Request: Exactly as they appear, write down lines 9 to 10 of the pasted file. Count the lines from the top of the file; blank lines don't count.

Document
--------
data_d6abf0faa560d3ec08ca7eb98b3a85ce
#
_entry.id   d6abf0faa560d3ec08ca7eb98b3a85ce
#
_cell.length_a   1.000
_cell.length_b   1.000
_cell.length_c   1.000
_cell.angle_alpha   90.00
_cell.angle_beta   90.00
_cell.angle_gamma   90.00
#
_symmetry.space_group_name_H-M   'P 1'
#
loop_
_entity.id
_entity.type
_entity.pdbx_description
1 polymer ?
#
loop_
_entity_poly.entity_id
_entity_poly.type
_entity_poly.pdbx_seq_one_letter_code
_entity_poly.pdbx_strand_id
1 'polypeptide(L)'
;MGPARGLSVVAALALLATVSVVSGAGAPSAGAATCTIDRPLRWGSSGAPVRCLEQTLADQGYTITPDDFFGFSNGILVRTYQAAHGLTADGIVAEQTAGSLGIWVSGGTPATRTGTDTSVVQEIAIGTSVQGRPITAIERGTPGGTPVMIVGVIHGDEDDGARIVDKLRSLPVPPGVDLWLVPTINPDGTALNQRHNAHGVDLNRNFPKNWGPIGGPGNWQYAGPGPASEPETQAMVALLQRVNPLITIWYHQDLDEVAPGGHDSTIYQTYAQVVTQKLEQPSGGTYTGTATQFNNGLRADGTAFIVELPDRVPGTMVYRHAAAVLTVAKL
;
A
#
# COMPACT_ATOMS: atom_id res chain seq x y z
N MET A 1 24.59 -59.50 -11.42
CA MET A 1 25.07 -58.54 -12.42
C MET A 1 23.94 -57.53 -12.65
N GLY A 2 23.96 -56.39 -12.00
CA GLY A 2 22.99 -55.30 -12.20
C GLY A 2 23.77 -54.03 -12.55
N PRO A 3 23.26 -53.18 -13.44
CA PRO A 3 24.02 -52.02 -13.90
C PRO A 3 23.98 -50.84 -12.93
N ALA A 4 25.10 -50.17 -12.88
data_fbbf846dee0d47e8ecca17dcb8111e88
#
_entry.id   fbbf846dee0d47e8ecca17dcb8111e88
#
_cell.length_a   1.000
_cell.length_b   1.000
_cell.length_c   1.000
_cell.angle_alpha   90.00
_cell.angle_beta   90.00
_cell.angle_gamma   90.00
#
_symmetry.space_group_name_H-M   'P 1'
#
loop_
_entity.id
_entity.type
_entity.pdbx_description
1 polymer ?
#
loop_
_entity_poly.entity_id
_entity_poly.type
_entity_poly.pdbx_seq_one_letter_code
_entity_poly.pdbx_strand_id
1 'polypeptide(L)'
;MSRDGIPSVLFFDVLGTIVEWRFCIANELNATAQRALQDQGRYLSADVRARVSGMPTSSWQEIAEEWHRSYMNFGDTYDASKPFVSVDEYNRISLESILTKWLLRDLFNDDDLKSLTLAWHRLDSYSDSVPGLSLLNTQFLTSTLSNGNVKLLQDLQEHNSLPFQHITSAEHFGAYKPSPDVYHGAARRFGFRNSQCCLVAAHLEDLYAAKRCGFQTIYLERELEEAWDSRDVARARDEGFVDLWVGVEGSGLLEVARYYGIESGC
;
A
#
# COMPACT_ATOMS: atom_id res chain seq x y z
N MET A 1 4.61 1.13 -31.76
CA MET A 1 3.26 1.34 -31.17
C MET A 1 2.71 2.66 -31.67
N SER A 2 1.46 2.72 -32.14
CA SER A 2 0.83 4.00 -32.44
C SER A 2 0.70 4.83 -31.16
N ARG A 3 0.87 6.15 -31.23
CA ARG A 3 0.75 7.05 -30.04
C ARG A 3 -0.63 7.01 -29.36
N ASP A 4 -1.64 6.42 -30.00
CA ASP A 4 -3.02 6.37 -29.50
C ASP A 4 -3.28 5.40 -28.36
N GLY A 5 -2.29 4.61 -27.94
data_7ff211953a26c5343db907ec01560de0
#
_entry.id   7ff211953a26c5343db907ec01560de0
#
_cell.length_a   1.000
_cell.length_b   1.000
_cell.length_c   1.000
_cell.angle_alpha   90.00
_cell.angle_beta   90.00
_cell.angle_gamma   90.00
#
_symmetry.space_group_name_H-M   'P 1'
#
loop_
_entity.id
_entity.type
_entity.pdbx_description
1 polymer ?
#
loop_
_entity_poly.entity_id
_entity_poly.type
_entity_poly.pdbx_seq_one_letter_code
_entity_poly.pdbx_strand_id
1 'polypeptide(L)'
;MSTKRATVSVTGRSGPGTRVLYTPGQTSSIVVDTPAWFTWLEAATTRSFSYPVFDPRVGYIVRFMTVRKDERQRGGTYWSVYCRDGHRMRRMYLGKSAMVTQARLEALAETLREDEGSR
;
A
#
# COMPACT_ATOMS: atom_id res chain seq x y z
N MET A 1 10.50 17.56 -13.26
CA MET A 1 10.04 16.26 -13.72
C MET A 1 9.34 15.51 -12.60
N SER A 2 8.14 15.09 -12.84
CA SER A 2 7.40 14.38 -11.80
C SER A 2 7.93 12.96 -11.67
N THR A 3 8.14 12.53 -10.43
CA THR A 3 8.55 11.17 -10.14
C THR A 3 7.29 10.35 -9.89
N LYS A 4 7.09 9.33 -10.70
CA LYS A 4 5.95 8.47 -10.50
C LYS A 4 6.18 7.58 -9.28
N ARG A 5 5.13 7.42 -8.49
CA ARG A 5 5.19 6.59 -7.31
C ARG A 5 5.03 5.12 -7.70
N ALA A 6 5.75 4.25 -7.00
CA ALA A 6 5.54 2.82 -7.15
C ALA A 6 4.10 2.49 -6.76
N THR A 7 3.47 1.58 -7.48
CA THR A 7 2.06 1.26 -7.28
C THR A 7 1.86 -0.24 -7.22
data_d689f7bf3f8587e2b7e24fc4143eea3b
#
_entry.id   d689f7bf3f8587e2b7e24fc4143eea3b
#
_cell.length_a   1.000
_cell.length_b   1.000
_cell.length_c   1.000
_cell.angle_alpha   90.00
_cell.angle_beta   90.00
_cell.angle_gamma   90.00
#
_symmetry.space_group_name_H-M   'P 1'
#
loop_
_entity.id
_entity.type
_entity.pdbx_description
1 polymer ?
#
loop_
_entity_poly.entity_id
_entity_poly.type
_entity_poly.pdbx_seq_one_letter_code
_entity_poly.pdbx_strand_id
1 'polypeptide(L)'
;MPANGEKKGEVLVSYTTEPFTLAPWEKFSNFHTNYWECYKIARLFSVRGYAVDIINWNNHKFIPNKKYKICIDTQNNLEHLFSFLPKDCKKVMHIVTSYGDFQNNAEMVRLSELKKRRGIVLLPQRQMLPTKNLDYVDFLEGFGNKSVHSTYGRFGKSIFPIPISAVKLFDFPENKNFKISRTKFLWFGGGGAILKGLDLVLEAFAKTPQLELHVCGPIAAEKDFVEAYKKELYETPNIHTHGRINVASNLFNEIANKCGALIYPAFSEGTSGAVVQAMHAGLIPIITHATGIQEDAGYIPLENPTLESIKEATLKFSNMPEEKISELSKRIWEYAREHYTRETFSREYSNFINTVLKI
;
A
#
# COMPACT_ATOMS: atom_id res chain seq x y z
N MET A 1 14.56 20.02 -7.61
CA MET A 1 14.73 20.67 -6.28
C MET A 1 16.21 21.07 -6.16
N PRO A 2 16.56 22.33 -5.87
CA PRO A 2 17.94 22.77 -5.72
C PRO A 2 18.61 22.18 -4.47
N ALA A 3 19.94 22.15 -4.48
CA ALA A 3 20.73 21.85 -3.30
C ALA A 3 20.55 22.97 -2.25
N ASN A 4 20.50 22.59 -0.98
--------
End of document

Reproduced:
_cell.angle_beta   90.00
_cell.angle_gamma   90.00